“My best memory of Shen is a general one. It helped me grow up and get used to the U.S.,” he said. “It’ll follow me through college. It’s kind of sad I can’t say good bye.”
Nicole Cheetham, 17, the class Salutatorian is the daughter of William and Claudine Cheetham of Clifton Park. She has a younger brother who will enter Shen High School West in the fall.
Like Jung, Cheetham played sports at Shen as well as doing advanced academic work where she collected a number of honors. She was a member of the Shenendehowa Cross Country and Indoor and Outdoor Track and Field Teams, Society of Women Engineers, the National Math Honor Society, Science Honor Society, and Science Olympiad.
When asked about remote learning Cheetham said she found it challenging at first but after adapting to the new process she thought it had been done quite well. She added, however, that she missed the personal aspects of seeing her classmates and teachers each day.
“That’s probably something I missed the most about school, that ability to just talk and see friends and teachers,” she said. “I feel that’s a central part of being at school and I was sad that I had had to stay home and not have the chance to see others.”
In fact the friends she made through her sports activities and clubs meant so much to her, Cheetham put them first when asked to pick a favorite memory of Shen.
“It’s a type of memory because I wouldn’t be able to pick a specific one,” she said. “It’s basically anytime I was in the company of my friends attending the type of activities I pursued because those activities became my social outlet. I truly enjoyed being in the company of others and just chatting.”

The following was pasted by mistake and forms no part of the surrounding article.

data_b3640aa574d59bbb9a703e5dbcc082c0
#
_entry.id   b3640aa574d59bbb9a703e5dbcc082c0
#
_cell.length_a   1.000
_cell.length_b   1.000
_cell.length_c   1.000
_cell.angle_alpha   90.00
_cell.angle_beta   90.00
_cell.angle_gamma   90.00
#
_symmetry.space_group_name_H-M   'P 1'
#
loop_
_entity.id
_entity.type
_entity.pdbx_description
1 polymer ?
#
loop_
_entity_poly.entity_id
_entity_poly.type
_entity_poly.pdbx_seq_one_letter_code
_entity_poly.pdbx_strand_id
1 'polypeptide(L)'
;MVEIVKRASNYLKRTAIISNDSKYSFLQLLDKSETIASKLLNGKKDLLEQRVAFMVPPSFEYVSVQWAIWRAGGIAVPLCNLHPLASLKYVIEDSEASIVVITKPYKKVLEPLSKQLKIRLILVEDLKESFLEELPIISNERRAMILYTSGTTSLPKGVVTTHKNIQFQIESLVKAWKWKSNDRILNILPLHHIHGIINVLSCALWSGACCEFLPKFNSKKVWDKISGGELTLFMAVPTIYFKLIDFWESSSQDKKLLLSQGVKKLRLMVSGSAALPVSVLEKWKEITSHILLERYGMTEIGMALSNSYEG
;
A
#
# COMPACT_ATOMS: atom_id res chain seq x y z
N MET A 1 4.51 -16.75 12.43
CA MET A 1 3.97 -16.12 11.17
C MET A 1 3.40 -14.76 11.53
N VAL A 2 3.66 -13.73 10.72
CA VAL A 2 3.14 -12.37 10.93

Like Jung, Cheetham is drawn to the field of computer science. In the fall she will be attending what she refers to her as her dream school, Cornell University. Once there she will study Artificial Intelligence Programming.
She too sees that computers offer many many applications and the possibilities presented by them are enormous and she wants to be part of the forward thinking that’s found in the field.
“Realistically computer science can be integrated in most if not all aspects of life whether it be healthcare or online shopping,” she said. “Computer science and AI (artificial intelligence) can be used to improve previous systems and have a positive impact not just on the economy and individuals, but on society as a whole.”
When asked why she chose Cornell University Cheetham said she has been in love with the school she visited the campus in the eighth grade while taking an early college search.
“Once I arrived on campus I fell in love with everything it stood for as well as its campus life,” she said. “It was relatively rural, it’s a diverse community and it promotes any person-any subject. That would allow me to try new things and enjoy doing them. On that first visit I could see myself being there and living there for four years.”
When Cheetham was asked if she had any final message or messages to relay to her classmates through a print medium she came up with two.
“Just remember by going alone you can go fast but by going with others you can go far,” she said. “And remember that failures are opportunities to excel, not hindrances to overcome.”